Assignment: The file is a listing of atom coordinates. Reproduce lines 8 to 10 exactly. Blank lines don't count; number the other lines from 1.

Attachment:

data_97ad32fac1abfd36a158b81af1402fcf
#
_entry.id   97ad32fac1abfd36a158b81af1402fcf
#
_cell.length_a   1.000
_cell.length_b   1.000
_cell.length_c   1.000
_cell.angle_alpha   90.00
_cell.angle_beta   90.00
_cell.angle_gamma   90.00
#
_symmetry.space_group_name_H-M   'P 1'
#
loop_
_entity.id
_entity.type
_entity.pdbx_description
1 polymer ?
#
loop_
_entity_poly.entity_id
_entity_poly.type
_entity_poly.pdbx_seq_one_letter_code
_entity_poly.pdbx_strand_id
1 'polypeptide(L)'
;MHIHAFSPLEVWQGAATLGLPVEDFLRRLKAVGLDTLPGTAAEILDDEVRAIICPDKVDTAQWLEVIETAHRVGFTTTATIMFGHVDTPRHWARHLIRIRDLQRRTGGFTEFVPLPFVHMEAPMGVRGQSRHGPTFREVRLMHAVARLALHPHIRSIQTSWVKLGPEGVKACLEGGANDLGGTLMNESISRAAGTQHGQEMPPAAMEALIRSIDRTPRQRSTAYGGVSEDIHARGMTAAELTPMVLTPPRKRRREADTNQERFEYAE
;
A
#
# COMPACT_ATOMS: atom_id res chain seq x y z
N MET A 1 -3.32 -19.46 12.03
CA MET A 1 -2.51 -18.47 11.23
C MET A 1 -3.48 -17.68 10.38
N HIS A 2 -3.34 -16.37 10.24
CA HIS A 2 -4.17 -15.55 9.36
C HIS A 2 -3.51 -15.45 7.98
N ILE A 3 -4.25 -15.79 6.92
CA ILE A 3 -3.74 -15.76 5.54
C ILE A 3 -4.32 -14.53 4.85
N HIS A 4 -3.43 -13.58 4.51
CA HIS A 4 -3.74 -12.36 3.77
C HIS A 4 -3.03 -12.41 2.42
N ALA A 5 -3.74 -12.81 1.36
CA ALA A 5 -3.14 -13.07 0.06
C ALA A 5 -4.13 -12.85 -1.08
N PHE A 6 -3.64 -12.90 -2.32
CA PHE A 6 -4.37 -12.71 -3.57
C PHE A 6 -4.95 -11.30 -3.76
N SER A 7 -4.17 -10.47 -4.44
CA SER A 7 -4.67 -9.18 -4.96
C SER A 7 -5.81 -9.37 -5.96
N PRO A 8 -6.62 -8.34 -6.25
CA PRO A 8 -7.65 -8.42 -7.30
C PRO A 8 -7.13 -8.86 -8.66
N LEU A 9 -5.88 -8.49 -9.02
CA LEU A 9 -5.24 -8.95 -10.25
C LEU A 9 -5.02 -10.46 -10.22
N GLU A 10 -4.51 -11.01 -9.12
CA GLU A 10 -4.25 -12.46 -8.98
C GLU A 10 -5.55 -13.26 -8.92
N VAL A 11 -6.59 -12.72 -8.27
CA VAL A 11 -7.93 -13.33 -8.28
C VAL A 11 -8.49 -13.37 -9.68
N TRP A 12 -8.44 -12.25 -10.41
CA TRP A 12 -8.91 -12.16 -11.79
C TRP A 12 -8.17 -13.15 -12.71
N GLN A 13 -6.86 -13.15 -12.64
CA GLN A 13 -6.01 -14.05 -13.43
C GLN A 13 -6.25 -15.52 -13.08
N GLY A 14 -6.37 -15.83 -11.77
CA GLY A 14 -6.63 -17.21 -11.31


_cell.angle_alpha   90.00
_cell.angle_beta   90.00
_cell.angle_gamma   90.00